REVIEW: ‘Your Lie in April’ evokes existential voyage

Staff Writer Henry Zhang writes that immersion into the outstanding cinematography and heartwarming storyline of 'Your Lie in April' can be the experience of a lifetime.

Courtesy Netflix

Staff Writer Henry Zhang writes that immersion into the outstanding cinematography and heartwarming storyline of 'Your Lie in April' can be the experience of a lifetime.

Henry Zhang, Staff Writer

Over the course of 22 episodes, the anime “Your Lie in April” took me through everything life can give you, from the timeless little moments to the deepest, most sincere emotions.

“Your Lie in April,” released in 2015, is a melodramatic slice-of-life-esque anime directed by Kyōhei Ishiguro. It is centered around middle schoolers Kosei, a troubled piano prodigy, and Kaori, a free-spirited violinist. After a family tragedy, Kosei had quit piano, but it was a painful and incomplete separation. He harbored deep conflictions about the instrument, a competition between his lifelong attraction to the instrument and the weight of his past traumatic experiences. In a fateful moment, he meets Kaori under the blooming cherry blossoms, and his life begins to change forever.

What comes next is a transcendental voyage about loss and life with absolutely stunning visuals, blissful music, and a story that is distinctly inspiring and relatable. It all comes together to leave an impression that will leave you deeply reminiscent.

When this anime first came out, it was hailed as a masterpiece–a show that invoked such a primal response that it was in a league of its own. Five years later, the show still has so much to offer and is no less enchanting, with its touching story, heartfelt music and gorgeous visuals.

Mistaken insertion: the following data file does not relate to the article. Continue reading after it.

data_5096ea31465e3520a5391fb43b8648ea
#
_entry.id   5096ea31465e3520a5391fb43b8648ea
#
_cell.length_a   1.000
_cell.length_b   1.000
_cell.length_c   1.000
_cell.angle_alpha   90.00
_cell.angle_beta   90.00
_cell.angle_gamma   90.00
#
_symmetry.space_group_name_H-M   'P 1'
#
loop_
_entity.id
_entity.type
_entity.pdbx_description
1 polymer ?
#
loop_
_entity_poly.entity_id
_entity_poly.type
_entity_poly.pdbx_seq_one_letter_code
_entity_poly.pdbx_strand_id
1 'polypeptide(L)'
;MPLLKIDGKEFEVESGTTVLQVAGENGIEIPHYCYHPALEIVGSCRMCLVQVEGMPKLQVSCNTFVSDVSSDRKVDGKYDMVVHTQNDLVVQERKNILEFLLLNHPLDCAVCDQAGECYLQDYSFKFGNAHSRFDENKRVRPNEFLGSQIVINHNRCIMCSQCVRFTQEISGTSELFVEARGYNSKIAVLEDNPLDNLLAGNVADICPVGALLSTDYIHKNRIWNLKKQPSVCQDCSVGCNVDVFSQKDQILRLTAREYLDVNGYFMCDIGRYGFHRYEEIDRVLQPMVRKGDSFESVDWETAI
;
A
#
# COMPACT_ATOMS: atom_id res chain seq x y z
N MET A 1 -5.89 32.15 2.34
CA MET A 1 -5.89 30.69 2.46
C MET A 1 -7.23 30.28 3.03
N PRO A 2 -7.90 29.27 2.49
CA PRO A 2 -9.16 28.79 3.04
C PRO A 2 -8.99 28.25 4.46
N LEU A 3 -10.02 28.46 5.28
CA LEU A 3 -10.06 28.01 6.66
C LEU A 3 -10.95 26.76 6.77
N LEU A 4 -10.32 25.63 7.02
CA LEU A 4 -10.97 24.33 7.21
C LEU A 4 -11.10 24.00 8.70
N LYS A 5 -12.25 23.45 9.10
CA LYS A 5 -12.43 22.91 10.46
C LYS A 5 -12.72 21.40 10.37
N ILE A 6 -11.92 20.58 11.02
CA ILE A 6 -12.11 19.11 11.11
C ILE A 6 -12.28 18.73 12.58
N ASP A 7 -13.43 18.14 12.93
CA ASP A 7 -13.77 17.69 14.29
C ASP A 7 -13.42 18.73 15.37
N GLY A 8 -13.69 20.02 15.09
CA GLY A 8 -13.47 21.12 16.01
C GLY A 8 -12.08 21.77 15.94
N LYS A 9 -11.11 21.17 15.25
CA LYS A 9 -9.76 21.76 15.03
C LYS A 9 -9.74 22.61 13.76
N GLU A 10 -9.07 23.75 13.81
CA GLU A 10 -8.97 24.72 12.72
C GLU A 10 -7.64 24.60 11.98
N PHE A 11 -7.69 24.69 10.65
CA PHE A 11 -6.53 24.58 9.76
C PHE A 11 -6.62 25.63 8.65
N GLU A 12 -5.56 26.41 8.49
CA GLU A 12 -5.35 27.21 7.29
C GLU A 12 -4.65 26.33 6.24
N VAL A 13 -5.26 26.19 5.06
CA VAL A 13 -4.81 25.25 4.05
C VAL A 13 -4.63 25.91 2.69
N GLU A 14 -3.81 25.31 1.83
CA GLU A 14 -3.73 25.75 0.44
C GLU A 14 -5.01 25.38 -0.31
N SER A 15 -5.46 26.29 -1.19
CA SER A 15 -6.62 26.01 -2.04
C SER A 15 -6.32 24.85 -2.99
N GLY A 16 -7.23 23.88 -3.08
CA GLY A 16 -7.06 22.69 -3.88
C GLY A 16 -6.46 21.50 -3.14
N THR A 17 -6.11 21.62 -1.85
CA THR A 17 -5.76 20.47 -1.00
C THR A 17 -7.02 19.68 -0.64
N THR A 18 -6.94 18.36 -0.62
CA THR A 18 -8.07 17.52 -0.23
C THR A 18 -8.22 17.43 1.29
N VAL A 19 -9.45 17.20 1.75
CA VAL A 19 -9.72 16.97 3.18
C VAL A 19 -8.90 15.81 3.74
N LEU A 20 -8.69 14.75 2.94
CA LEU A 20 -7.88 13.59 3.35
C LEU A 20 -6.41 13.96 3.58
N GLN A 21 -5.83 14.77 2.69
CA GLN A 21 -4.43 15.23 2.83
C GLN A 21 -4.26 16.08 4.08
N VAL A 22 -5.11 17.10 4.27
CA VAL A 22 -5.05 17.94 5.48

Sometimes it is overlooked, perhaps due to its genre as an anime. But given its universal acclaim by critics and casual viewers alike, it is a worthwhile watch for anybody, regardless of taste.

Much of the story is centered around music, particularly classical, with the two protagonists developing and bonding through music’s power. This creates a fantastic appeal to musicians like myself, and brings the show even closer to our hearts. It gives our passion meaning, and although it’s only a TV show, the soul-wrenching power of music is given flesh and inspires. 

Despite its musical theme, the show is not limited in its scope. Its heartfelt messages about love, friendship, and loss are arguably the show’s main themes, which mesh beautifully with its visual and aural environment. This show demonstrates how to embrace the little moments, how to live with no regrets.

The show dilutes fundamental human experiences in a way that almost seems to answer the meaning of life and makes the series nothing less than a masterpiece.

The story is not perfect, and initially the pace, character development and sudden mood shifts can be awkward. In fact, I nearly stopped watching it in the beginning because of how inconsistent the mood seemed. However, now that I can judge it in its entirety, I am glad that I gave it one more chance. The show has its moments of sheer excellence, and the imperfections help make them shine even brighter.

So much of the experience comes from the immersion into the ambience, the environment, the music and the scenery. The quality and nature of the story guarantee that no amount of embellishment or meticulous word-play will ever do it justice, leaving the full experience only up to you to seek. 

It pulled on my heartstrings with no regret. The anime whisked away my emotional baggage but left me with something heavier.

It is, quite literally, the experience of a lifetime.

“Your Lie In April” can be streamed for free on Crunchyroll or with a subscription on Netflix. Each episode is about 22 minutes long. There are sub and dub options.